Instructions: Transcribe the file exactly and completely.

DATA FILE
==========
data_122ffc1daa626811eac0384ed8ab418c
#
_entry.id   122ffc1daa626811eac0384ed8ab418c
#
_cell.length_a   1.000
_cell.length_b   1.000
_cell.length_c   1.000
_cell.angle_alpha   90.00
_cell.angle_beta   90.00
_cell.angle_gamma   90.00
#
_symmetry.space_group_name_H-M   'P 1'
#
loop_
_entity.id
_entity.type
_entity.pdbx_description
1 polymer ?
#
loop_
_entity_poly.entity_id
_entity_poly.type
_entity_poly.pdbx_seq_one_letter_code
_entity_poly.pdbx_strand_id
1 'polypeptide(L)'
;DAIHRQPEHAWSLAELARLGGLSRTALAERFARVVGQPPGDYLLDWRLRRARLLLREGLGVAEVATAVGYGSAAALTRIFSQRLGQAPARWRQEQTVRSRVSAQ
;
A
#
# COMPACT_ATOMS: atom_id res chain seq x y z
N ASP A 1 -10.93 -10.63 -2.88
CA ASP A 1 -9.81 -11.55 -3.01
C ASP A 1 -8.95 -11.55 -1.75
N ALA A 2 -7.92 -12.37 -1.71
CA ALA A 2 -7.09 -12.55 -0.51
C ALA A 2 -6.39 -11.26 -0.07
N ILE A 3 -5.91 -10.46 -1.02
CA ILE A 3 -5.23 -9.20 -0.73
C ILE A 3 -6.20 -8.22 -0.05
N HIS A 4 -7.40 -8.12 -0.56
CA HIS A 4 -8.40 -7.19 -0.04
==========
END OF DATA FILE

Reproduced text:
data_122ffc1daa626811eac0384ed8ab418c
#
_entry.id   122ffc1daa626811eac0384ed8ab418c
#
_cell.length_a   1.000
_cell.length_b   1.000
_cell.length_c   1.000
_cell.angle_alpha   90.00
_cell.angle_beta   90.00
_cell.angle_gamma   90.00
#
_symmetry.space_group_name_H-M   'P 1'
#
loop_
_entity.id
_entity.type
_entity.pdbx_description
1 polymer ?
#
loop_
_entity_poly.entity_id
_entity_poly.type
_entity_poly.pdbx_seq_one_letter_code
_entity_poly.pdbx_strand_id
1 'polypeptide(L)'
;DAIHRQPEHAWSLAELARLGGLSRTALAERFARVVGQPPGDYLLDWRLRRARLLLREGLGVAEVATAVGYGSAAALTRIFSQRLGQAPARWRQEQTVRSRVSAQ
;
A
#
# COMPACT_ATOMS: atom_id res chain seq x y z
N ASP A 1 -10.93 -10.63 -2.88
CA ASP A 1 -9.81 -11.55 -3.01
C ASP A 1 -8.95 -11.55 -1.75
N ALA A 2 -7.92 -12.37 -1.71
CA ALA A 2 -7.09 -12.55 -0.51
C ALA A 2 -6.39 -11.26 -0.07
N ILE A 3 -5.91 -10.46 -1.02
CA ILE A 3 -5.23 -9.20 -0.73
C ILE A 3 -6.20 -8.22 -0.05
N HIS A 4 -7.40 -8.12 -0.56
CA HIS A 4 -8.40 -7.19 -0.04